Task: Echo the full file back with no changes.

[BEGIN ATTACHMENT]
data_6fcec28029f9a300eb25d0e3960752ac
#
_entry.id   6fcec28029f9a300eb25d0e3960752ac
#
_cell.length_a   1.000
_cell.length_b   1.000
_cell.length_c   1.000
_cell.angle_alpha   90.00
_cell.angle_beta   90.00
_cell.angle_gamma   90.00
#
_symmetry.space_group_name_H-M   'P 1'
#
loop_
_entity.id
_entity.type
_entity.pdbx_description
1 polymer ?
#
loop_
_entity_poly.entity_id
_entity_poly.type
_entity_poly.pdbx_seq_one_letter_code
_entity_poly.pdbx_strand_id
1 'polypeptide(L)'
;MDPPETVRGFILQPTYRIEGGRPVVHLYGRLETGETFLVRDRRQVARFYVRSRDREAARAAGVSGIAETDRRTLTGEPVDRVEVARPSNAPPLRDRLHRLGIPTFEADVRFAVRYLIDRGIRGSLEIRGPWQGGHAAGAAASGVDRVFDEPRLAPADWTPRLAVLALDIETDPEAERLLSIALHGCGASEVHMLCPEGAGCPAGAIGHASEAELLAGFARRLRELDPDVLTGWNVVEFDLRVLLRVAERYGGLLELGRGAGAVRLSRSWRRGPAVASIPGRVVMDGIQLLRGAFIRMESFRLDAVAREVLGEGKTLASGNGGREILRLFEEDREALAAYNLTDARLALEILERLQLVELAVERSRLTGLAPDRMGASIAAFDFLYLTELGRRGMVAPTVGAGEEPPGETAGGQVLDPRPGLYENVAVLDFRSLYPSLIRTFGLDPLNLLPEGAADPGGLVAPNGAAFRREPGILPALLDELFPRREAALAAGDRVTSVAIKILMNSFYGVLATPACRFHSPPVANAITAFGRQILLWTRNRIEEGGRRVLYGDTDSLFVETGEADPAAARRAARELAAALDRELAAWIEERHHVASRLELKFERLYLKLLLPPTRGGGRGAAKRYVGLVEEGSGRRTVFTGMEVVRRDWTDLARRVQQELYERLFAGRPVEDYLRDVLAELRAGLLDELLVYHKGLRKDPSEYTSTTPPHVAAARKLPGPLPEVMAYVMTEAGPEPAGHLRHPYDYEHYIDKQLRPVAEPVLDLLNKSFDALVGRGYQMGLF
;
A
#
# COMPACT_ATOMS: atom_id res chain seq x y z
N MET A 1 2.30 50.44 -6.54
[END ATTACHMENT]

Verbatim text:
data_6fcec28029f9a300eb25d0e3960752ac
#
_entry.id   6fcec28029f9a300eb25d0e3960752ac
#
_cell.length_a   1.000
_cell.length_b   1.000
_cell.length_c   1.000
_cell.angle_alpha   90.00
_cell.angle_beta   90.00
_cell.angle_gamma   90.00
#
_symmetry.space_group_name_H-M   'P 1'
#
loop_
_entity.id
_entity.type
_entity.pdbx_description
1 polymer ?
#
loop_
_entity_poly.entity_id
_entity_poly.type
_entity_poly.pdbx_seq_one_letter_code
_entity_poly.pdbx_strand_id
1 'polypeptide(L)'
;MDPPETVRGFILQPTYRIEGGRPVVHLYGRLETGETFLVRDRRQVARFYVRSRDREAARAAGVSGIAETDRRTLTGEPVDRVEVARPSNAPPLRDRLHRLGIPTFEADVRFAVRYLIDRGIRGSLEIRGPWQGGHAAGAAASGVDRVFDEPRLAPADWTPRLAVLALDIETDPEAERLLSIALHGCGASEVHMLCPEGAGCPAGAIGHASEAELLAGFARRLRELDPDVLTGWNVVEFDLRVLLRVAERYGGLLELGRGAGAVRLSRSWRRGPAVASIPGRVVMDGIQLLRGAFIRMESFRLDAVAREVLGEGKTLASGNGGREILRLFEEDREALAAYNLTDARLALEILERLQLVELAVERSRLTGLAPDRMGASIAAFDFLYLTELGRRGMVAPTVGAGEEPPGETAGGQVLDPRPGLYENVAVLDFRSLYPSLIRTFGLDPLNLLPEGAADPGGLVAPNGAAFRREPGILPALLDELFPRREAALAAGDRVTSVAIKILMNSFYGVLATPACRFHSPPVANAITAFGRQILLWTRNRIEEGGRRVLYGDTDSLFVETGEADPAAARRAARELAAALDRELAAWIEERHHVASRLELKFERLYLKLLLPPTRGGGRGAAKRYVGLVEEGSGRRTVFTGMEVVRRDWTDLARRVQQELYERLFAGRPVEDYLRDVLAELRAGLLDELLVYHKGLRKDPSEYTSTTPPHVAAARKLPGPLPEVMAYVMTEAGPEPAGHLRHPYDYEHYIDKQLRPVAEPVLDLLNKSFDALVGRGYQMGLF
;
A
#
# COMPACT_ATOMS: atom_id res chain seq x y z
N MET A 1 2.30 50.44 -6.54